But, what about the huge part of the population who are not organized in civil society organizations, who are too old to have the privilege of being taught about the SDGs in school, or who are not working in the departments where the companies are using the Global Goals in the strategic decisions?
Well, as it is now, the starting point is building awareness about the SDGs.
So, what can be done to reach a wider part of the population? Social Entrepreneurship is a method, which engages and mobilizes communities. Most people can spot an issue in their local communities, but fewer people have the skills and resources to transform issues into actions.
In Tunisia, Amine has mobilized his local community to act against climate issues and for good working environments in the local school – through the method leading by example. Amine and his scout group managed to not only fulfill an extraordinary cleaning and renewing project, but they succeeded at the same time making it a common cause for the community.
Social Entrepreneurship requires, that the people with knowledge and skills, are leading the way for the rest of the local societies – and this is why the Global Goals is such an extraordinary tool for sustainable development.
The SDGs create a common language, which help us understand each other – whether it is policies, company’s business plans, or missions of civil society organizations - the common language allows us to mobilize and engage people who are not necessarily in touch with organizations or other institutions who are dealing with the SDGs – and are at the same time helping organizations to establish valuable partnerships for the goals.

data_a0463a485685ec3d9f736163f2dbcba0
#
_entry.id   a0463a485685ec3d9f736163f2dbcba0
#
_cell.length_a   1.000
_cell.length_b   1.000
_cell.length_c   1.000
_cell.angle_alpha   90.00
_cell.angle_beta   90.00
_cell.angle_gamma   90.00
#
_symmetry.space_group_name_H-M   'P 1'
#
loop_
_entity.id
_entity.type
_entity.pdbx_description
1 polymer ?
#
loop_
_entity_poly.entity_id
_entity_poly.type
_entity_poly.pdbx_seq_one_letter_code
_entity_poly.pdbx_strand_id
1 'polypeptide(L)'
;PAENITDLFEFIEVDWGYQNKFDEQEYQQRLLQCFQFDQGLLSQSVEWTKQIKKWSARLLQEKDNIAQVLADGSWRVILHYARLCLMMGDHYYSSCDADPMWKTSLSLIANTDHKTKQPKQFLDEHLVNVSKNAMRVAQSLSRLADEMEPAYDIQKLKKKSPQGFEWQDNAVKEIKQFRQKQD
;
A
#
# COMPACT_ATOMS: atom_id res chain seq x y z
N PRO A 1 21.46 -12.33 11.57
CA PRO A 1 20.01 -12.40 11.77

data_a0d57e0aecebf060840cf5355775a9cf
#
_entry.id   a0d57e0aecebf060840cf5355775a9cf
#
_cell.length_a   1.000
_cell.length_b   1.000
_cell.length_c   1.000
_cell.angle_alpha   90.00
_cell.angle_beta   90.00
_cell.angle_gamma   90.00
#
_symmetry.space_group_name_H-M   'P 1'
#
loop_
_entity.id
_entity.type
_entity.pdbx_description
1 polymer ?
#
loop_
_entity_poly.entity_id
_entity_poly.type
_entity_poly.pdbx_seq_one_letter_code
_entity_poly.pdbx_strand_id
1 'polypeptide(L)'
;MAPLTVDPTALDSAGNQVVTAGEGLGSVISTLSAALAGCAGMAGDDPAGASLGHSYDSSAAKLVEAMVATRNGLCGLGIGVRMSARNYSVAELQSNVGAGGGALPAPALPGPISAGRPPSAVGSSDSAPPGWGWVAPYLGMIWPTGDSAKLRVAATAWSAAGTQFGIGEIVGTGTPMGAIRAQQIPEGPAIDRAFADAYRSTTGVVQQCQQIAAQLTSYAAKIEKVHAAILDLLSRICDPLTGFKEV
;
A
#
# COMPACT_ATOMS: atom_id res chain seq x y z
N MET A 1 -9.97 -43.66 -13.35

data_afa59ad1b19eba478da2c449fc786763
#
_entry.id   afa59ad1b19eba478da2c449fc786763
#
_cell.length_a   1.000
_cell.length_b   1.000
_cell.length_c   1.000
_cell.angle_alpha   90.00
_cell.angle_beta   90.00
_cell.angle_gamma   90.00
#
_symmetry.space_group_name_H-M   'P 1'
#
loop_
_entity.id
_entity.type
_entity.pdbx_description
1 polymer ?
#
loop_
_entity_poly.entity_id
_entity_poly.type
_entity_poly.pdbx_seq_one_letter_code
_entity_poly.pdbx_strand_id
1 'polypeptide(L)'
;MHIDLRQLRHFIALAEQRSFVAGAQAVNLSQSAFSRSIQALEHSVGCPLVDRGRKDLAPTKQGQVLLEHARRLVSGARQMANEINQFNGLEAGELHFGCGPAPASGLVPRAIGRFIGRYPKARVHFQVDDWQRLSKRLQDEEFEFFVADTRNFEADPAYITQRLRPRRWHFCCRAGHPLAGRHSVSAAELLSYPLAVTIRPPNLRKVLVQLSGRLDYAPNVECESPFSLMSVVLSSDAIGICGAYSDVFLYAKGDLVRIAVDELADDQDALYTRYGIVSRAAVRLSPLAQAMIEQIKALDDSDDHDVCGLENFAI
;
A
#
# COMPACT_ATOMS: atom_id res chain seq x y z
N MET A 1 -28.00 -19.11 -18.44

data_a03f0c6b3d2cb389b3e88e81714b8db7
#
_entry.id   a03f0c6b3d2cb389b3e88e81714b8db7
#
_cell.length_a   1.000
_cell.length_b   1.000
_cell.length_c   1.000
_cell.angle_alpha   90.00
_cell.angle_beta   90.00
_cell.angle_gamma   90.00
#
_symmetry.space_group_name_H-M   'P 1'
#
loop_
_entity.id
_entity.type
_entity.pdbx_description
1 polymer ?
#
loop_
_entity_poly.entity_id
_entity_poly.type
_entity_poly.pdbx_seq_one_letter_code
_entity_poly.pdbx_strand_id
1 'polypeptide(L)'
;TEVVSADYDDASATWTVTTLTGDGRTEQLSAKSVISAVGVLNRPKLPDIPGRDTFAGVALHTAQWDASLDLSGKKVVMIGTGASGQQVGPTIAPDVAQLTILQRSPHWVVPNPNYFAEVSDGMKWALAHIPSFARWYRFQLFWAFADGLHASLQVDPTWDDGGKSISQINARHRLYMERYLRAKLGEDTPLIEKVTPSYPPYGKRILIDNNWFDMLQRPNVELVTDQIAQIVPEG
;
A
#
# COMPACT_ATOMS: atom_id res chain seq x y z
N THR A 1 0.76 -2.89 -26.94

We can build the world we want to be part of – and, as you and I have the privilege of knowing the SDGs, we have a huge responsibility of reaching more people by informing and acting.
The big question is now, how will you build the world you want to be a part of?
Tobias Simonsen is Board Member for one of Denmark's biggest youth organizations - the scout organization KFUM-Spejderne i Danmark Tobias is holding a Master’s Degree in Organisation and Strategy from Aalborg University, with a Bachelor’s Degree in Business Administration and Economics from the same university. Tobias has worked with sustainable development in the Trade Council at the Royal Danish Embassy in India, with business models for scout centres in Tunisia and assisted a PhD project about Danish and German minorities during his time at Hamburg University. You can connect with Tobias on Twitter at @SimonseTobias.
By Er. Anant Bhaskar Garg, Director,
HaritaDhara Research Development and Education Foundation, Dehradun, India